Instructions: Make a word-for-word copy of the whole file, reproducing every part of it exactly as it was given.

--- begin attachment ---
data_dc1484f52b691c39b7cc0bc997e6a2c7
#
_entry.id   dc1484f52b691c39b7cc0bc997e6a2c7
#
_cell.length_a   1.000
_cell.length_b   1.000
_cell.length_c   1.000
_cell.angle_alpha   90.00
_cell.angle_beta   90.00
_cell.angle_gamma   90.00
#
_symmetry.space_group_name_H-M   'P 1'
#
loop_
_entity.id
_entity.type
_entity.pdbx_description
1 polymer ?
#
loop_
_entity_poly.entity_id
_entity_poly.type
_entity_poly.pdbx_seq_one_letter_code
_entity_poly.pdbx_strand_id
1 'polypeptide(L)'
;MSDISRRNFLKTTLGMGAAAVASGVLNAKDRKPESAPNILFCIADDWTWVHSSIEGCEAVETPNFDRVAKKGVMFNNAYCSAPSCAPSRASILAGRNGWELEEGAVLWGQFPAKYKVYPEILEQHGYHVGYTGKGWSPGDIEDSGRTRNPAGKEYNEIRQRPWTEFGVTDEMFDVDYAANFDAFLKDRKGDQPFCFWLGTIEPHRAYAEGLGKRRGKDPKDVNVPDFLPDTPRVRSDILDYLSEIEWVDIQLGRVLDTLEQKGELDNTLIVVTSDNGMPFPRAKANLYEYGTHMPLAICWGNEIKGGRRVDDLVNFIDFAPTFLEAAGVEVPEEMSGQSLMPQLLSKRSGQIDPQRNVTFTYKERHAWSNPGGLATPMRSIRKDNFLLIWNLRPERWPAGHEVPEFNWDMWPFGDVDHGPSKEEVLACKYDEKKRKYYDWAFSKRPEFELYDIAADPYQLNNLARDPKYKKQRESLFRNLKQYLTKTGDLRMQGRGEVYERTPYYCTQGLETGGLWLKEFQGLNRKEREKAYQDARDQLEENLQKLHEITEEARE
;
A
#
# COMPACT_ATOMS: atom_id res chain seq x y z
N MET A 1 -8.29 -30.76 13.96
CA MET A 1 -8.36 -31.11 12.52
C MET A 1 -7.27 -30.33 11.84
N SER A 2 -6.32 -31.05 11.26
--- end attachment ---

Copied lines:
data_dc1484f52b691c39b7cc0bc997e6a2c7
#
_entry.id   dc1484f52b691c39b7cc0bc997e6a2c7
#
_cell.length_a   1.000
_cell.length_b   1.000
_cell.length_c   1.000
_cell.angle_alpha   90.00
_cell.angle_beta   90.00
_cell.angle_gamma   90.00
#
_symmetry.space_group_name_H-M   'P 1'
#
loop_
_entity.id
_entity.type
_entity.pdbx_description
1 polymer ?
#
loop_
_entity_poly.entity_id
_entity_poly.type
_entity_poly.pdbx_seq_one_letter_code
_entity_poly.pdbx_strand_id
1 'polypeptide(L)'
;MSDISRRNFLKTTLGMGAAAVASGVLNAKDRKPESAPNILFCIADDWTWVHSSIEGCEAVETPNFDRVAKKGVMFNNAYCSAPSCAPSRASILAGRNGWELEEGAVLWGQFPAKYKVYPEILEQHGYHVGYTGKGWSPGDIEDSGRTRNPAGKEYNEIRQRPWTEFGVTDEMFDVDYAANFDAFLKDRKGDQPFCFWLGTIEPHRAYAEGLGKRRGKDPKDVNVPDFLPDTPRVRSDILDYLSEIEWVDIQLGRVLDTLEQKGELDNTLIVVTSDNGMPFPRAKANLYEYGTHMPLAICWGNEIKGGRRVDDLVNFIDFAPTFLEAAGVEVPEEMSGQSLMPQLLSKRSGQIDPQRNVTFTYKERHAWSNPGGLATPMRSIRKDNFLLIWNLRPERWPAGHEVPEFNWDMWPFGDVDHGPSKEEVLACKYDEKKRKYYDWAFSKRPEFELYDIAADPYQLNNLARDPKYKKQRESLFRNLKQYLTKTGDLRMQGRGEVYERTPYYCTQGLETGGLWLKEFQGLNRKEREKAYQDARDQLEENLQKLHEITEEARE
;
A
#
# COMPACT_ATOMS: atom_id res chain seq x y z
N MET A 1 -8.29 -30.76 13.96
CA MET A 1 -8.36 -31.11 12.52
C MET A 1 -7.27 -30.33 11.84
N SER A 2 -6.32 -31.05 11.26